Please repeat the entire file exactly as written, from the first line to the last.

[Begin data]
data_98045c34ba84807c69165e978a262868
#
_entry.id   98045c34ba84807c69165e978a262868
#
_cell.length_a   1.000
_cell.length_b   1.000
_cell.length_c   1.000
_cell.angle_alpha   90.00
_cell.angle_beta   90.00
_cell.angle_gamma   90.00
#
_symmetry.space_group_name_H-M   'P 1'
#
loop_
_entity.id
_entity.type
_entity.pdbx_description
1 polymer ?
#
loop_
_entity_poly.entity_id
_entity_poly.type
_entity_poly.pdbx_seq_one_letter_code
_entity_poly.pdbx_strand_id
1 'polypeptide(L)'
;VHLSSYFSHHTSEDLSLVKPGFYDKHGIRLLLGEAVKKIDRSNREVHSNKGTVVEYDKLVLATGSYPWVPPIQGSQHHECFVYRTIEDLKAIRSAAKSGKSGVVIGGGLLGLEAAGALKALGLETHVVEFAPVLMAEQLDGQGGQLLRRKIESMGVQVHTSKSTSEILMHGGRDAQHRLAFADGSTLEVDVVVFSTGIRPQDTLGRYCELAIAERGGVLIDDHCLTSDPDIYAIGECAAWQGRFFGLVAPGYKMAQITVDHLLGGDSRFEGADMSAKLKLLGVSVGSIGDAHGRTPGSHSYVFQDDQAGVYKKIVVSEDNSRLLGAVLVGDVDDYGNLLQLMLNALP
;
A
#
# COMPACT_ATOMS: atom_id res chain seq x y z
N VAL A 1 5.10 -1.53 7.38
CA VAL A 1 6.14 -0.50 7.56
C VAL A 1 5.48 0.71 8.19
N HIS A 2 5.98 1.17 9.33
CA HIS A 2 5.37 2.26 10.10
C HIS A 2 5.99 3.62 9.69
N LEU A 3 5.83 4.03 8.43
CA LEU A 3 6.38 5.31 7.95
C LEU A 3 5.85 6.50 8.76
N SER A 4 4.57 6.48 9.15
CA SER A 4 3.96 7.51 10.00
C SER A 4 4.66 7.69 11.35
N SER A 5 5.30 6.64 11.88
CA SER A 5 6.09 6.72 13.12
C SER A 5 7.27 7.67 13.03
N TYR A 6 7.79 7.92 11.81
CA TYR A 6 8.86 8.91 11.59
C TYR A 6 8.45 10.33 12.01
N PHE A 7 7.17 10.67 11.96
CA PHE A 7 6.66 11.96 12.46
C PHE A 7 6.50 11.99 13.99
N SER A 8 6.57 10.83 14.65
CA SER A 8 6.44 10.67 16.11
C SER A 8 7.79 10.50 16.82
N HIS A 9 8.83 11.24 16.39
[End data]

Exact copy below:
data_98045c34ba84807c69165e978a262868
#
_entry.id   98045c34ba84807c69165e978a262868
#
_cell.length_a   1.000
_cell.length_b   1.000
_cell.length_c   1.000
_cell.angle_alpha   90.00
_cell.angle_beta   90.00
_cell.angle_gamma   90.00
#
_symmetry.space_group_name_H-M   'P 1'
#
loop_
_entity.id
_entity.type
_entity.pdbx_description
1 polymer ?
#
loop_
_entity_poly.entity_id
_entity_poly.type
_entity_poly.pdbx_seq_one_letter_code
_entity_poly.pdbx_strand_id
1 'polypeptide(L)'
;VHLSSYFSHHTSEDLSLVKPGFYDKHGIRLLLGEAVKKIDRSNREVHSNKGTVVEYDKLVLATGSYPWVPPIQGSQHHECFVYRTIEDLKAIRSAAKSGKSGVVIGGGLLGLEAAGALKALGLETHVVEFAPVLMAEQLDGQGGQLLRRKIESMGVQVHTSKSTSEILMHGGRDAQHRLAFADGSTLEVDVVVFSTGIRPQDTLGRYCELAIAERGGVLIDDHCLTSDPDIYAIGECAAWQGRFFGLVAPGYKMAQITVDHLLGGDSRFEGADMSAKLKLLGVSVGSIGDAHGRTPGSHSYVFQDDQAGVYKKIVVSEDNSRLLGAVLVGDVDDYGNLLQLMLNALP
;
A
#
# COMPACT_ATOMS: atom_id res chain seq x y z
N VAL A 1 5.10 -1.53 7.38
CA VAL A 1 6.14 -0.50 7.56
C VAL A 1 5.48 0.71 8.19
N HIS A 2 5.98 1.17 9.33
CA HIS A 2 5.37 2.26 10.10
C HIS A 2 5.99 3.62 9.69
N LEU A 3 5.83 4.03 8.43
CA LEU A 3 6.38 5.31 7.95
C LEU A 3 5.85 6.50 8.76
N SER A 4 4.57 6.48 9.15
CA SER A 4 3.96 7.51 10.00
C SER A 4 4.66 7.69 11.35
N SER A 5 5.30 6.64 11.88
CA SER A 5 6.09 6.72 13.12
C SER A 5 7.27 7.67 13.03
N TYR A 6 7.79 7.92 11.81
CA TYR A 6 8.86 8.91 11.59
C TYR A 6 8.45 10.33 12.01
N PHE A 7 7.17 10.67 11.96
CA PHE A 7 6.66 11.96 12.46
C PHE A 7 6.50 11.99 13.99
N SER A 8 6.57 10.83 14.65
CA SER A 8 6.44 10.67 16.11
C SER A 8 7.79 10.50 16.82
N HIS A 9 8.83 11.24 16.39